AUSTIN (KXAN) — The Court of Criminal Appeals on Wednesday dismissed death-row inmate Rodney Reed’s latest application for relief that sought to overturn his 1997 murder conviction on the grounds that scientific expert opinions used at trial was false and have since changed.

The appeals court also denied relief Reed sought following a 2017 hearing in Bastrop County that included new testimony and evidence presented by the defense.

Reed was convicted of killing Stacey Stites and dumping her body on a rural Bastrop County road in 1996. DNA from the Stites case matched Reed, but Reed said he had a consensual and clandestine relationship with her.  Reed’s case has garnered national attention as his defense team, led by Innocence Project attorney Bryce Benjet, has uncovered new evidence, found new witnesses and cast doubt on the state’s case and critical forensic evidence used at trial.

Stites was set to marry Jimmy Fennell, a Georgetown police officer, at the time of her murder. Fennell was later sentenced to 10 years in prison for an unrelated crime. He was accused of raping a woman in his custody but pleaded guilty to lesser charges. Benjet said a wealth of new evidence shows Fennell was the actual killer.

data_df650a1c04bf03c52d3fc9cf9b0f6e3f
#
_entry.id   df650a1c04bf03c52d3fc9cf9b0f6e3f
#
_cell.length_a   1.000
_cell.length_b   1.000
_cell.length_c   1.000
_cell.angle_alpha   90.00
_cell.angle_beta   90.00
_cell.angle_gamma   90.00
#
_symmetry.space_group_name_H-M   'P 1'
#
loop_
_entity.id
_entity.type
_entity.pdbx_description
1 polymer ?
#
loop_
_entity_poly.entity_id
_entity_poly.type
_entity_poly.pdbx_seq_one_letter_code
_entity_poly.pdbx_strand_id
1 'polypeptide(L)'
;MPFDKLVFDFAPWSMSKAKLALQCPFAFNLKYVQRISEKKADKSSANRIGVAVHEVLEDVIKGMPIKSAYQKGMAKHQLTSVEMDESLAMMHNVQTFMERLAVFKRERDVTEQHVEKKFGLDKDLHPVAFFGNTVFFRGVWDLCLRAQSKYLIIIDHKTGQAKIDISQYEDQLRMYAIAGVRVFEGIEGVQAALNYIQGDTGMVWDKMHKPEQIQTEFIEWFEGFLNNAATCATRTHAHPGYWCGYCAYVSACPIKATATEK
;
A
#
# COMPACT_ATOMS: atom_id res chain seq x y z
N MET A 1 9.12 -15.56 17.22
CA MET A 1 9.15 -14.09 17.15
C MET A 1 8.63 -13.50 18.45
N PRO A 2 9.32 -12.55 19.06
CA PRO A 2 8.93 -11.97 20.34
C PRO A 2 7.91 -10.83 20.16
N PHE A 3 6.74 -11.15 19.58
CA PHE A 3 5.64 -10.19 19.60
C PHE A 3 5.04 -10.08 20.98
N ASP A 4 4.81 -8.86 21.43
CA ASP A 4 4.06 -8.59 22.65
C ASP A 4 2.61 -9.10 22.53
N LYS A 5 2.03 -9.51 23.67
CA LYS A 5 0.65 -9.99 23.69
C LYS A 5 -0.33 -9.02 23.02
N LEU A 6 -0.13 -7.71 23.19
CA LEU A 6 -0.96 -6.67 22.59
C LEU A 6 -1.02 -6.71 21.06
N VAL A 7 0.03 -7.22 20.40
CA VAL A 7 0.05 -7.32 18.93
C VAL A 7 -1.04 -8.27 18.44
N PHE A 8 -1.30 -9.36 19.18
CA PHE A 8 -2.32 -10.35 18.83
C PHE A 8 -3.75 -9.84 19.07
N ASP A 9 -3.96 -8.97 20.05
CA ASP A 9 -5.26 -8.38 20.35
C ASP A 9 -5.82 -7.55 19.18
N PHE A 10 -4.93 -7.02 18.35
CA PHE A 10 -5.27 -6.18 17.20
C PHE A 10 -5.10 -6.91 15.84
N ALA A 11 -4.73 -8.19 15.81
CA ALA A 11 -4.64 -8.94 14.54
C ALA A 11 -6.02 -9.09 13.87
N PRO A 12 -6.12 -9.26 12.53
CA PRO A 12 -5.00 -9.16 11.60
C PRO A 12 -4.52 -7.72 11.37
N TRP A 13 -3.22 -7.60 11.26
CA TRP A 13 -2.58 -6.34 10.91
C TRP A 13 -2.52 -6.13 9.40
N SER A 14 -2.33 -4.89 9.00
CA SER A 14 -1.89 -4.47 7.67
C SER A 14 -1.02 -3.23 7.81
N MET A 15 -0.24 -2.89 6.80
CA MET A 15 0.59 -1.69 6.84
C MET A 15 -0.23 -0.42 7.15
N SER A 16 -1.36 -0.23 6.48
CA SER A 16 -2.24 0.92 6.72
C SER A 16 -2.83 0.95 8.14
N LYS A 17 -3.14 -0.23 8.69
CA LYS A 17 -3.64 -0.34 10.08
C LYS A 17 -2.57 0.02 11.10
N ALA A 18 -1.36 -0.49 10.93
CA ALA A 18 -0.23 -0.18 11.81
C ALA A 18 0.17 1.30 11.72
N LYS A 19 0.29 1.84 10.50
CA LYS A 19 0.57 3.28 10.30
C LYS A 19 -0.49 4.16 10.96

You can read Benjet’s full statement on the decision, which includes a list of newly discovered evidence in the case, here

“Newly discovered evidence has contradicted every aspect of the state’s case against Mr. Reed,” Benjet said in a statement. “The Court of Criminal Appeals’ denial of Mr. Reed’s case simply cannot be squared with the compelling and uncontradicted evidence of his innocence.  Although we are still reviewing the opinion, this is by no means the end of the case.”

The appeals court said Reed failed to show his claims weren’t, or couldn’t have been, presented in a previous application. The court also said Reed had previously presented one of the current exhibits: a 2012 declaration by former Travis County chief medical examiner Dr. Roberto Bayardo, whose questionable track record was the subject of a KXAN investigation.

Reed did not show by “a preponderance of evidence that that but for a violation of the United States Constitution no rational juror could have found him guilty beyond a reasonable doubt,” the order states.

Benjet said the appeals court decision is subject to review by the United States Supreme Court, and Reed could present his constitutional claims to the U.S. 5th Circuit Court of Appeals.

Reed’s legal team has fought for years to overturn Reed’s conviction and get him a new trial. He was scheduled to be put to death in March of 2015, but the execution was paused with just days to spare.

Reed has unsuccessfully pushed to get pieces of evidence tested for DNA, including the belt used to strangle Stites. Benjet said Reed would “enforce his constitutional right to DNA testing through a federal civil rights lawsuit.”